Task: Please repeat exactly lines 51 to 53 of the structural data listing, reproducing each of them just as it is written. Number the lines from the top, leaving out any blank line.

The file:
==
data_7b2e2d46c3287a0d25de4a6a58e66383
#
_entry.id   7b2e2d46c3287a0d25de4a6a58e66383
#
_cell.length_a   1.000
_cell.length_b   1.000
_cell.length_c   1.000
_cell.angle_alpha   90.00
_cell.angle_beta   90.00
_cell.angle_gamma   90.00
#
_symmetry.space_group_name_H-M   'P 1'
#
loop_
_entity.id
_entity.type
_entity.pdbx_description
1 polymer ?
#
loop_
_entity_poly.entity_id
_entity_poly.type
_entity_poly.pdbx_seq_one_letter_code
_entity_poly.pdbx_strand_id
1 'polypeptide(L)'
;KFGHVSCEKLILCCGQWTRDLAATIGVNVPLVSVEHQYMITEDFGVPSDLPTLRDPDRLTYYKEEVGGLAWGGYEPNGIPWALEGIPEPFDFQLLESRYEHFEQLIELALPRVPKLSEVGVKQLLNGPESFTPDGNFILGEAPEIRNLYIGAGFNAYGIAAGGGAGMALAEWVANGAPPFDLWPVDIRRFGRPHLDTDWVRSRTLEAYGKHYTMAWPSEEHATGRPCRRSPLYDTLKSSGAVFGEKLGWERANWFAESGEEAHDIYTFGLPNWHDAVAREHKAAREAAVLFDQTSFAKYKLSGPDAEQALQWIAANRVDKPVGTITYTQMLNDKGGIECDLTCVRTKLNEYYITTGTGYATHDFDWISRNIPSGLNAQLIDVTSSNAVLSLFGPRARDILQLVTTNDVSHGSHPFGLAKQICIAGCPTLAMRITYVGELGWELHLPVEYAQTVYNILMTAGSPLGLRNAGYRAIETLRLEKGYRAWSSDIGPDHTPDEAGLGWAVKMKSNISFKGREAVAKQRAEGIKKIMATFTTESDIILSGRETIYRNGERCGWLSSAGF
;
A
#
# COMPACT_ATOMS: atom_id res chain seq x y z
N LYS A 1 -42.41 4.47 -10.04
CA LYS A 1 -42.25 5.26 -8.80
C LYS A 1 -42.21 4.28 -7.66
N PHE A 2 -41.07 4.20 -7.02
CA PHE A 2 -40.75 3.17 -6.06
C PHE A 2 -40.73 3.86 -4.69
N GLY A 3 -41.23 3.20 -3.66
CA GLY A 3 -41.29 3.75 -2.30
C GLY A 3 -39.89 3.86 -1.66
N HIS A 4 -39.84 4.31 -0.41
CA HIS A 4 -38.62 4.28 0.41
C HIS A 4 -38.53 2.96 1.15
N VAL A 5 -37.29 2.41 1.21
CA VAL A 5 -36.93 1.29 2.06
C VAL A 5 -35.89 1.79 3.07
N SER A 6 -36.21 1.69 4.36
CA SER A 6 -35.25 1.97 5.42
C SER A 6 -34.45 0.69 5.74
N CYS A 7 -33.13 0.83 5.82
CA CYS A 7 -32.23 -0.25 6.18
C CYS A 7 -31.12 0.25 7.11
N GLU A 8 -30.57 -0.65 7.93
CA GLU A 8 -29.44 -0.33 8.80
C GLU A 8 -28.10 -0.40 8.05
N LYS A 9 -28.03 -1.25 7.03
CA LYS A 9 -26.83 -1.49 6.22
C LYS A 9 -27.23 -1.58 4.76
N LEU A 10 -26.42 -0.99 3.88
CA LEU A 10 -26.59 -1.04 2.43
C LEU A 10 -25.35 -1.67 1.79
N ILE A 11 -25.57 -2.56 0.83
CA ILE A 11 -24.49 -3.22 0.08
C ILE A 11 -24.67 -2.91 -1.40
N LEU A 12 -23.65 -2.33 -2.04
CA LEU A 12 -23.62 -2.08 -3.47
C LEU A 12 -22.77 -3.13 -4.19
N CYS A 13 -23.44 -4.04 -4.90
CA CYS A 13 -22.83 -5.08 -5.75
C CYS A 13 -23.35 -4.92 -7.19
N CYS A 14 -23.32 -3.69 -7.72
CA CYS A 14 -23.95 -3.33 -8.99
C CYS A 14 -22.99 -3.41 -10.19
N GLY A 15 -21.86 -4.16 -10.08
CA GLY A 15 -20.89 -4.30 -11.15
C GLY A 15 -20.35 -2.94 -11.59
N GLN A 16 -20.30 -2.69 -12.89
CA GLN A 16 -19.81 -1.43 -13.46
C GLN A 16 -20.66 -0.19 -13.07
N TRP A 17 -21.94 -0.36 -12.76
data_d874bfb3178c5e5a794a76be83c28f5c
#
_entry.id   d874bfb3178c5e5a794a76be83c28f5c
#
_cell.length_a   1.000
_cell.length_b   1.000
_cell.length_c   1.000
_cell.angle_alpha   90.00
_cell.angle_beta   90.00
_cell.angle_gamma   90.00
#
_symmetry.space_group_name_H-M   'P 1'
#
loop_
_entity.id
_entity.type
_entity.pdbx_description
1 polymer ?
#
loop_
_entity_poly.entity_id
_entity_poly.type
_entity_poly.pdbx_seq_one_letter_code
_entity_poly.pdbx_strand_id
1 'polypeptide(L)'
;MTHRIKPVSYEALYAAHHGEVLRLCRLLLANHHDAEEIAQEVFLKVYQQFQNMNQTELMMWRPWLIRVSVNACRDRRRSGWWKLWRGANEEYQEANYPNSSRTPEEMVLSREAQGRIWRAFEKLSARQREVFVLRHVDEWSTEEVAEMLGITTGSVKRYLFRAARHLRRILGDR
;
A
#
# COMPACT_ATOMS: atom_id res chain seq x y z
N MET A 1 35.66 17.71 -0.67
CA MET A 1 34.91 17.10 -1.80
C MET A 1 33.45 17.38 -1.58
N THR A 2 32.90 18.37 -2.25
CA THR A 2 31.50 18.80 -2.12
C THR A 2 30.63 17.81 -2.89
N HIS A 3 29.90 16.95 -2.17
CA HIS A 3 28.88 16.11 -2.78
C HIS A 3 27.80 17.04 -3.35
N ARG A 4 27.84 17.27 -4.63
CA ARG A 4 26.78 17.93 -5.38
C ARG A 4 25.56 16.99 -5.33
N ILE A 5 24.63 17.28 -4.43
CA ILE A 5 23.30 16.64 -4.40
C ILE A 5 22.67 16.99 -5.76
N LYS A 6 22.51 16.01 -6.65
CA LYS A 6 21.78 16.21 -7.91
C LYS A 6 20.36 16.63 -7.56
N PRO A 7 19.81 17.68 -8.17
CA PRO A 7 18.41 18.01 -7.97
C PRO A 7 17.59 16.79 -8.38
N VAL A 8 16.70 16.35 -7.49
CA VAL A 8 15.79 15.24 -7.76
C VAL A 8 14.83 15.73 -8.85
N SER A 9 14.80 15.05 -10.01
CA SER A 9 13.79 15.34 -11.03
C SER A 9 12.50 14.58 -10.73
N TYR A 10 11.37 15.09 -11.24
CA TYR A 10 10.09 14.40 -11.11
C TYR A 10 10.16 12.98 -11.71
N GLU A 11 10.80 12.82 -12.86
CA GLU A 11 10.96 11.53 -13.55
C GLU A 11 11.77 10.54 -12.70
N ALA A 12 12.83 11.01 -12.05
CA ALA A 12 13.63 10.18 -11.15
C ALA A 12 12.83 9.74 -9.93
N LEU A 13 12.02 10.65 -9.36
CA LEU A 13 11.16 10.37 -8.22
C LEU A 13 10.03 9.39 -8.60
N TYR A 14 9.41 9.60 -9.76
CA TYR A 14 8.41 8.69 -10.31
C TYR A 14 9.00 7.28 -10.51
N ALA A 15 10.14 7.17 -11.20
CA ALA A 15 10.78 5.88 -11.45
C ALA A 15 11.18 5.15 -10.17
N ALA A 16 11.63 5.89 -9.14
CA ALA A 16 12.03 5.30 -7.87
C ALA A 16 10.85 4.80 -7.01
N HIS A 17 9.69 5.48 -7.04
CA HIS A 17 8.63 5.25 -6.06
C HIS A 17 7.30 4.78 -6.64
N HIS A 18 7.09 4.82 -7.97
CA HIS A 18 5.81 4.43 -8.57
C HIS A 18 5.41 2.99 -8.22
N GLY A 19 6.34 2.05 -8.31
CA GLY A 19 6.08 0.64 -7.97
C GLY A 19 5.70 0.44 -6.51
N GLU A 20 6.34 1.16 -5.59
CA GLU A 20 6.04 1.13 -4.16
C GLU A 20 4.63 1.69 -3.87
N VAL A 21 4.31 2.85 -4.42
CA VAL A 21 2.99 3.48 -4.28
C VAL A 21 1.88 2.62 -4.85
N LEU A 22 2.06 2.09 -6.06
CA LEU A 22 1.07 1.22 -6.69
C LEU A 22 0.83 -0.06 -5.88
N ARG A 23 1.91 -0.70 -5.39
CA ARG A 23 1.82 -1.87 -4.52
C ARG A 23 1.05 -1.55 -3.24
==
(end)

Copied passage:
C CYS A 7 -31.12 0.25 7.11
N GLU A 8 -30.57 -0.65 7.93
CA GLU A 8 -29.44 -0.33 8.80